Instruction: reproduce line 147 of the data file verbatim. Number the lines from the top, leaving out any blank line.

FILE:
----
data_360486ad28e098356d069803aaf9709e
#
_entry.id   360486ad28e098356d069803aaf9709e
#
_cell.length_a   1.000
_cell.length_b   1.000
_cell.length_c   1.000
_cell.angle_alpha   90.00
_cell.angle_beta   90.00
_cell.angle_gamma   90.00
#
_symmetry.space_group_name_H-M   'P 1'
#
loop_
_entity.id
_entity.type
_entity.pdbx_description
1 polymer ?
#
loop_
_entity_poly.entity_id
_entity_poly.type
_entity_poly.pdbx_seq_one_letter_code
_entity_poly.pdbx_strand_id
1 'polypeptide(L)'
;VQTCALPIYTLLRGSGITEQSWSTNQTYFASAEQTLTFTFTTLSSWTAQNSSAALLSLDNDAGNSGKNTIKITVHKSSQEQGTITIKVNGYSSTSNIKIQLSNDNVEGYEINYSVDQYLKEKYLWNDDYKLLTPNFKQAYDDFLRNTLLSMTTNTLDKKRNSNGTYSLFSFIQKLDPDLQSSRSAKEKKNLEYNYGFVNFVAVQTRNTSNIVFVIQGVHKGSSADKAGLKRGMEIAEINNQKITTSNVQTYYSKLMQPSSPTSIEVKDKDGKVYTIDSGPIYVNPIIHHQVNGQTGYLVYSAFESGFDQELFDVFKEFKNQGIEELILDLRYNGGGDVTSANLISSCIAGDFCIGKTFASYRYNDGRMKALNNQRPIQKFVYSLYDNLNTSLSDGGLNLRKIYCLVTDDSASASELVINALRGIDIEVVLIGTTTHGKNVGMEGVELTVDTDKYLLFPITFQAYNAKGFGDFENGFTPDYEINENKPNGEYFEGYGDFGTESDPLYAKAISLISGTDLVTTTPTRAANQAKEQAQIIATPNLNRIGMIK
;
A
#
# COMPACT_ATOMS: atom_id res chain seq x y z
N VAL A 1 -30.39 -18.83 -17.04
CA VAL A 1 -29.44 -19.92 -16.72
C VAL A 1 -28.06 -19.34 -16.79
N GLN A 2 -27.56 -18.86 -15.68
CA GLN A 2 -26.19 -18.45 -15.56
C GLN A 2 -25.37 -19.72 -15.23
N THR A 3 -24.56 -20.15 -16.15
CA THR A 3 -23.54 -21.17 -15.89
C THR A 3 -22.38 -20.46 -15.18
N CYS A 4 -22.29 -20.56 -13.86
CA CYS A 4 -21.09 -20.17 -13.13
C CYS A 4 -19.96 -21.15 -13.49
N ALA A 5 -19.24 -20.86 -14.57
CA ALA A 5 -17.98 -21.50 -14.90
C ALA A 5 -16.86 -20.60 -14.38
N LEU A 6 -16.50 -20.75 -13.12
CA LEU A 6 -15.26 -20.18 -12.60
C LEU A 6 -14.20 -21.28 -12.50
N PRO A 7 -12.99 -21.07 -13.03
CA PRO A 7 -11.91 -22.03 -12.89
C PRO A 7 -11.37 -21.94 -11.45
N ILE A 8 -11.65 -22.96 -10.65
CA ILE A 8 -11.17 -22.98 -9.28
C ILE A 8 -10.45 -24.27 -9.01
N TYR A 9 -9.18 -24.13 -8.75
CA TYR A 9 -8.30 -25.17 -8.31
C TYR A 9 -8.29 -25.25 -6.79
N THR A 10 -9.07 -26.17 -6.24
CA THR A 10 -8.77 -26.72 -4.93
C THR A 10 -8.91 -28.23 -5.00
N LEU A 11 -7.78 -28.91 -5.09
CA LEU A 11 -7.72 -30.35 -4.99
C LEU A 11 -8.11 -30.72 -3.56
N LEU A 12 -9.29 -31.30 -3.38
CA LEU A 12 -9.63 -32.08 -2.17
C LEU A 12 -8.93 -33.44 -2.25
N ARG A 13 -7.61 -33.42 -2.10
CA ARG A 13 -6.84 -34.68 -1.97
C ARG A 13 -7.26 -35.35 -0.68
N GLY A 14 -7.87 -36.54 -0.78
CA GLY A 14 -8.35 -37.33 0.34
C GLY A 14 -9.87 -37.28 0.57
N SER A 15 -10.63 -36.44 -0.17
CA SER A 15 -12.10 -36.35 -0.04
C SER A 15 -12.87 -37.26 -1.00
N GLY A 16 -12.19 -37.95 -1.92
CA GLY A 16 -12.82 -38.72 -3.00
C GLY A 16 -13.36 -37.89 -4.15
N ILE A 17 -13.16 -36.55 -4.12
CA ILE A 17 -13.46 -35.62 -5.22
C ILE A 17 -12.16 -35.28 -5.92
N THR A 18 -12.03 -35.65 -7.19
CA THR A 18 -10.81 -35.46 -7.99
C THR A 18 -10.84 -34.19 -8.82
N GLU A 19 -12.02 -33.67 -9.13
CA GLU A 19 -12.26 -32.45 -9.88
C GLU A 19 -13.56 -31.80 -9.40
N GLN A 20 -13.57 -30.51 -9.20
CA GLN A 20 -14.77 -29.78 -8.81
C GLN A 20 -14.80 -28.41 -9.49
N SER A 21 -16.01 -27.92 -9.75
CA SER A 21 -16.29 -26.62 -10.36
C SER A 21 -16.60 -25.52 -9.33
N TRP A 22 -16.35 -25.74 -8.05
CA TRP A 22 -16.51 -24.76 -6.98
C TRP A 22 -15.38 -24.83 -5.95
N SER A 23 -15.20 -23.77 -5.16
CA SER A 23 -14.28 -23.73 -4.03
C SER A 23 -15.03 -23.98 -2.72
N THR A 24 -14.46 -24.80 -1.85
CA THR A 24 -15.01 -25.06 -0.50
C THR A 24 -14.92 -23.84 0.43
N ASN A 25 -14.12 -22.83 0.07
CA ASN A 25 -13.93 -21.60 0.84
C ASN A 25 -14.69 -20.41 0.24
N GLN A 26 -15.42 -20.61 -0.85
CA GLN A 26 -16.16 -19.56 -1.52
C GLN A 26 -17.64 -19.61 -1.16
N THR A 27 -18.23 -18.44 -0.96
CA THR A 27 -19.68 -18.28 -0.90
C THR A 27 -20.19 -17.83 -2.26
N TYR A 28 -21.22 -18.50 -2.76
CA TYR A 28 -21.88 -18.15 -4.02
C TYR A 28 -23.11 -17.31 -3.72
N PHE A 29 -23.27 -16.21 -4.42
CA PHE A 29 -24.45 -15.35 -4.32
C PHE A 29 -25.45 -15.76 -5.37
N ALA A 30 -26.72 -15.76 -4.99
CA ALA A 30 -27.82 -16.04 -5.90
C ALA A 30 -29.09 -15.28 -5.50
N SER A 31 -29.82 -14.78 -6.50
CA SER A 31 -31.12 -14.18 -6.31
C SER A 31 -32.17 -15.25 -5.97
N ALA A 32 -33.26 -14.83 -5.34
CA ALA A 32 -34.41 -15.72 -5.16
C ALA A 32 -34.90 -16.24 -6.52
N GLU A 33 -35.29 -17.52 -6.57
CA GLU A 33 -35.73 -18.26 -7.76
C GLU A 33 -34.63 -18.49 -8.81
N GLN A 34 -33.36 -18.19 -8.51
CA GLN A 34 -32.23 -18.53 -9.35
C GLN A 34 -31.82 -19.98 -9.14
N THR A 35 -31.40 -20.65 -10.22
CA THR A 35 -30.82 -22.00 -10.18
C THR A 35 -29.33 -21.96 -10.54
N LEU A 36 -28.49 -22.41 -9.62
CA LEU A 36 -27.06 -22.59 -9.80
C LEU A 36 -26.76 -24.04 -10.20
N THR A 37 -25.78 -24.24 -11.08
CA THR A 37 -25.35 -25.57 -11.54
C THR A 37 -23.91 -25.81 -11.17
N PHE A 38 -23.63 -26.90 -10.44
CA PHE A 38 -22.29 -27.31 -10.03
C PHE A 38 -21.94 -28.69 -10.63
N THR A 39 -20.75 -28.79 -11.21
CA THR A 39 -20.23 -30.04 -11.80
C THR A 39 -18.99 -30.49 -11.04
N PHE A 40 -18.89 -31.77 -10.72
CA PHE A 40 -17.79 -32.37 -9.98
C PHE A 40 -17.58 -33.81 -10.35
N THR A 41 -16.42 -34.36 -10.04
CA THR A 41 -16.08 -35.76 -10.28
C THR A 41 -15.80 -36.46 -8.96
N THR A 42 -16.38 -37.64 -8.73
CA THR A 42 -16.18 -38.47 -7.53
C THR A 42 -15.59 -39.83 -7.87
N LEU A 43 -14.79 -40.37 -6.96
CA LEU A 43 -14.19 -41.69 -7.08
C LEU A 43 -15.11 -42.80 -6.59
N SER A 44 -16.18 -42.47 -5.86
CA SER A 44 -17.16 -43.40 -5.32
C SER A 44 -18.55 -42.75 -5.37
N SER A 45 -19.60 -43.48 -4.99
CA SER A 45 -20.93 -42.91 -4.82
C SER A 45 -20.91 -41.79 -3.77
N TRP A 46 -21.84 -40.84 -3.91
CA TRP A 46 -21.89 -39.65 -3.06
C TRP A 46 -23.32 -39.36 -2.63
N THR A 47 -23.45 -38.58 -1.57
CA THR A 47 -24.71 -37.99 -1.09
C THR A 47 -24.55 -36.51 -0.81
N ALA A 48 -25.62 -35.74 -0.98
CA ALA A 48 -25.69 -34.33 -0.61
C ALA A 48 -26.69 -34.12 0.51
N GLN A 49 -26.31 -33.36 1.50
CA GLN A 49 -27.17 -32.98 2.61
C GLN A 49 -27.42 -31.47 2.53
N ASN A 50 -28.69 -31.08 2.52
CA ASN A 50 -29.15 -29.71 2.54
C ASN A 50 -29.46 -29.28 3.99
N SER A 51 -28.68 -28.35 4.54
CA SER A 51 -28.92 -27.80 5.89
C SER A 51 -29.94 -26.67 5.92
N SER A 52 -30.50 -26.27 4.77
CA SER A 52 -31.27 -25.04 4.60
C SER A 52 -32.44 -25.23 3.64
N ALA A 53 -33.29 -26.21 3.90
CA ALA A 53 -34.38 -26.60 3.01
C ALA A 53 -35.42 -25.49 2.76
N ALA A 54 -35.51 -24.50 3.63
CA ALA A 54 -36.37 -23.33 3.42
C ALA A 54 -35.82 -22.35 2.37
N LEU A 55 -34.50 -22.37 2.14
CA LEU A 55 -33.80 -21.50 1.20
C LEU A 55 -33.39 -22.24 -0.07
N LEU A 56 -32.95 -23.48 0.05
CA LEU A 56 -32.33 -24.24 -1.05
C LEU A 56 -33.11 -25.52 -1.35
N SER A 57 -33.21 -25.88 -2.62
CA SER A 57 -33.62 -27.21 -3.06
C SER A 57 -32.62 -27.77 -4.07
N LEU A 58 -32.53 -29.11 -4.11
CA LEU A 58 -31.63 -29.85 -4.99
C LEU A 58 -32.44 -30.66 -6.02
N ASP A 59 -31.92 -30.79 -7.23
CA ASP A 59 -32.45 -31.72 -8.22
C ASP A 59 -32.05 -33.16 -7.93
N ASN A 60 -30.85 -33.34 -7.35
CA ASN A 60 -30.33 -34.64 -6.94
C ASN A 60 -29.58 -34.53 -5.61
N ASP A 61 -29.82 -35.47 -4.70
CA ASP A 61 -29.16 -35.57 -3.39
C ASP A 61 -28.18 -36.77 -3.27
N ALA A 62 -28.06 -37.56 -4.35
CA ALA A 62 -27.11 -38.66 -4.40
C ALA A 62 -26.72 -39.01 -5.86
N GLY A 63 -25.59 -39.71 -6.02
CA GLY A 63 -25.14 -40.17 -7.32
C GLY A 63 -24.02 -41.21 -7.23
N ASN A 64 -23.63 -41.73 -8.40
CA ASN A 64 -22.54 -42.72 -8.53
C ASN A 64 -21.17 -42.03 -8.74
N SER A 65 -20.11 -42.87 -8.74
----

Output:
C THR A 39 -18.99 -30.49 -11.04